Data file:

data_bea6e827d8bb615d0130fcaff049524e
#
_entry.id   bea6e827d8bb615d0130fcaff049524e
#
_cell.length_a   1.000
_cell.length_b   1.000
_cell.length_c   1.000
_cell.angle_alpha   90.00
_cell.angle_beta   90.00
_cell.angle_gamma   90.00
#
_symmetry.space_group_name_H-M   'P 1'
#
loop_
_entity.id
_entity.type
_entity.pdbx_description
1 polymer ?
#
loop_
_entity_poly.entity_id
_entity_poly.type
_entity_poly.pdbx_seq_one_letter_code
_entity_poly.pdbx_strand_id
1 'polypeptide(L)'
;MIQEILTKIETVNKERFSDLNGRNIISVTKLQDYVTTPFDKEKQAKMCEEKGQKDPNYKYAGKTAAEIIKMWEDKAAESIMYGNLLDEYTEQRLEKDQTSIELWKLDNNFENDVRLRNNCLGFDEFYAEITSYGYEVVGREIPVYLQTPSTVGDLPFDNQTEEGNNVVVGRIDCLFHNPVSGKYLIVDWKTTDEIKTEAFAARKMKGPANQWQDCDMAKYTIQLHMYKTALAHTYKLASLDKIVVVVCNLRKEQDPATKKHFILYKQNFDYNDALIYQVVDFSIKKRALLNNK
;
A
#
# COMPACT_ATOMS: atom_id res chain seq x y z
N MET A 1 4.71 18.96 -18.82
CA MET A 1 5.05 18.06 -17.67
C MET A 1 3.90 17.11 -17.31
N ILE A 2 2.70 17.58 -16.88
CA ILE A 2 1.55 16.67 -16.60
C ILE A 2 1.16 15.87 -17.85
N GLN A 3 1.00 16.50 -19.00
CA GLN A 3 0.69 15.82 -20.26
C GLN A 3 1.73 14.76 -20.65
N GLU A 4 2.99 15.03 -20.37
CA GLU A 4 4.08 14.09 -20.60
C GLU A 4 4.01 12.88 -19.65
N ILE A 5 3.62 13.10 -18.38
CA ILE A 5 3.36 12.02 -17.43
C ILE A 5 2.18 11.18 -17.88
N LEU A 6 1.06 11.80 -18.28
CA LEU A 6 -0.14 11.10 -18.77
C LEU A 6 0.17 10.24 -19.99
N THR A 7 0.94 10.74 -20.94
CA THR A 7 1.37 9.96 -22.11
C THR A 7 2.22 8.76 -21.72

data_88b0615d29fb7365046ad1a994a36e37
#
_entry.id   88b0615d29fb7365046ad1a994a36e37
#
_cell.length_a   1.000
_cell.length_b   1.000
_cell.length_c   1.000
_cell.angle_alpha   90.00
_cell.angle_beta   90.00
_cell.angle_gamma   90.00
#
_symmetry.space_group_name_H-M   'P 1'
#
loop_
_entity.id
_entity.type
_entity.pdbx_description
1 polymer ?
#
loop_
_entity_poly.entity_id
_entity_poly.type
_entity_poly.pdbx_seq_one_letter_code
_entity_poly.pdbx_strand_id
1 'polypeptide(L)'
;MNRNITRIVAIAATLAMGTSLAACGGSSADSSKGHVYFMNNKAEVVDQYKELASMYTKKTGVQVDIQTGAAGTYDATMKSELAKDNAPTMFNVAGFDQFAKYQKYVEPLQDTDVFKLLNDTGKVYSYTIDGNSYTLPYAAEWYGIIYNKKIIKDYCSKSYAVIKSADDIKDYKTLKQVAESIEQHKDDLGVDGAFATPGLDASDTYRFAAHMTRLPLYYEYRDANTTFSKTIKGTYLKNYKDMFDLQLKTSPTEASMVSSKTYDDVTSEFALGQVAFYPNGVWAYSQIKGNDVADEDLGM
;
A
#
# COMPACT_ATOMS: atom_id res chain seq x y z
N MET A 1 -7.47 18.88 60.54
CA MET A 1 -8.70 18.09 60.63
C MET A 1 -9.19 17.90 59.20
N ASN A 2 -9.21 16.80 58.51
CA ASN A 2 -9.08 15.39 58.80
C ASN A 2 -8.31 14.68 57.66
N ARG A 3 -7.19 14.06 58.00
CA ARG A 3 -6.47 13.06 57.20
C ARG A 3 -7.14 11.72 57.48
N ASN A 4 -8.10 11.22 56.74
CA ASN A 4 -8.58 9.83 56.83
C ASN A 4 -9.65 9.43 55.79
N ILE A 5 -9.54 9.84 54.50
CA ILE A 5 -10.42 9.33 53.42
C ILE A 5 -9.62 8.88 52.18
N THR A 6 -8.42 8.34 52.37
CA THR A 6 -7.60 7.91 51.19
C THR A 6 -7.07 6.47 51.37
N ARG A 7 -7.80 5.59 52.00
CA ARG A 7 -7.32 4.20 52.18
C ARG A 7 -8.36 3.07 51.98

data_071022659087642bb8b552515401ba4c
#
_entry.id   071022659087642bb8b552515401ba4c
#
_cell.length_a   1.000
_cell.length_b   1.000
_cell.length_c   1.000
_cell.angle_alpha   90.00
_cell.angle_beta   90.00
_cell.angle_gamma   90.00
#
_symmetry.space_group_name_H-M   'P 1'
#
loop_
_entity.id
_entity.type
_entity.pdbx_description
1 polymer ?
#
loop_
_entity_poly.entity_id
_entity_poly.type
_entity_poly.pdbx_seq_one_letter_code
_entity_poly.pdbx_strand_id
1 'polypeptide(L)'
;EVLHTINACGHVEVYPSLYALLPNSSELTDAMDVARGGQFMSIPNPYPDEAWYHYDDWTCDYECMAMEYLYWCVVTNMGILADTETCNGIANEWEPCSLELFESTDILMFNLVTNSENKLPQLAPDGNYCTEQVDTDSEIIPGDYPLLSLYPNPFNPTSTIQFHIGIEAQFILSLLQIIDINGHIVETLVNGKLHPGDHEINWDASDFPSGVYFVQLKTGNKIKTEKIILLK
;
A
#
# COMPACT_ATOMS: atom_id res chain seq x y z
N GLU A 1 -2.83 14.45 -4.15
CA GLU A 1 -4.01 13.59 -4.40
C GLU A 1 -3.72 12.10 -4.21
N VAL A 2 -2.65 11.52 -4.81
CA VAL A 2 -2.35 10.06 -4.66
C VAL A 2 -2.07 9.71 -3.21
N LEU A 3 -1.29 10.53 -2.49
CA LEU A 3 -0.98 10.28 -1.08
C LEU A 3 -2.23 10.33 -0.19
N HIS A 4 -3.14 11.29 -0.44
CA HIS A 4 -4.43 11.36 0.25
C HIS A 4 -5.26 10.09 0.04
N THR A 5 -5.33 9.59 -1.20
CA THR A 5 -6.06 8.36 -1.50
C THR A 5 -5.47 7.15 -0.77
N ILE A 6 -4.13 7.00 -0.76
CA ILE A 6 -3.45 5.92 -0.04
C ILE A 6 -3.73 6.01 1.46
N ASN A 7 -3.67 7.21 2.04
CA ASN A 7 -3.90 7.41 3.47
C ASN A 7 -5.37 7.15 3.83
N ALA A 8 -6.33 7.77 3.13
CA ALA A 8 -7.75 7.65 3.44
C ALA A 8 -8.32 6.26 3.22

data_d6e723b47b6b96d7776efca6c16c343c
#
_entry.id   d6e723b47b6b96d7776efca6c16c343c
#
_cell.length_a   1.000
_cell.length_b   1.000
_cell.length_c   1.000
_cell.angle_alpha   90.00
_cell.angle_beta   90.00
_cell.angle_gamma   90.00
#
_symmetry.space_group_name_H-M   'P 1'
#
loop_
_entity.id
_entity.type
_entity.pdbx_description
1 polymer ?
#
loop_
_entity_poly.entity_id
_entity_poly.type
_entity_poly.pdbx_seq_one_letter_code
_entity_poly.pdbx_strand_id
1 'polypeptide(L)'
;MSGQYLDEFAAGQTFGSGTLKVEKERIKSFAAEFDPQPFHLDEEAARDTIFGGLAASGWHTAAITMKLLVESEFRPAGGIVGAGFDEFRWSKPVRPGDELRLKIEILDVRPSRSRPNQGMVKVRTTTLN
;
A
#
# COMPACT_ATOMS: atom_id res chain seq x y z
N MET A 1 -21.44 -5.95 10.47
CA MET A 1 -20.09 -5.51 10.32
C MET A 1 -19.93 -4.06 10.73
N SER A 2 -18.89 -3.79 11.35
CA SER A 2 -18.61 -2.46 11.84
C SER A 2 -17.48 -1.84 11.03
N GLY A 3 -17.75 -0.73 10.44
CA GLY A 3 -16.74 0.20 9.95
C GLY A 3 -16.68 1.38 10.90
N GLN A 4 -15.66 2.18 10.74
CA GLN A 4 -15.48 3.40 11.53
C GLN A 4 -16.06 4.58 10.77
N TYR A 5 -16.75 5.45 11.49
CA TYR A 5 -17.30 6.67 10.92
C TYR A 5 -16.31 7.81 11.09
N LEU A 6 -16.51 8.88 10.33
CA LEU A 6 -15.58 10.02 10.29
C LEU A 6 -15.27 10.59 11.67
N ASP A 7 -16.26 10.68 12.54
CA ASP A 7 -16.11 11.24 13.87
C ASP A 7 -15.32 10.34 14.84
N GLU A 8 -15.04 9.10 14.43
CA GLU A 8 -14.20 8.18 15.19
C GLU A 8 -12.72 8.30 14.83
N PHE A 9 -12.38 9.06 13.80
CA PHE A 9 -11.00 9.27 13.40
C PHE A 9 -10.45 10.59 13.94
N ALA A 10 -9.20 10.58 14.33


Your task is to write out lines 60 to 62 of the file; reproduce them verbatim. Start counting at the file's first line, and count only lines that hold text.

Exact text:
_cell.angle_beta   90.00
_cell.angle_gamma   90.00
#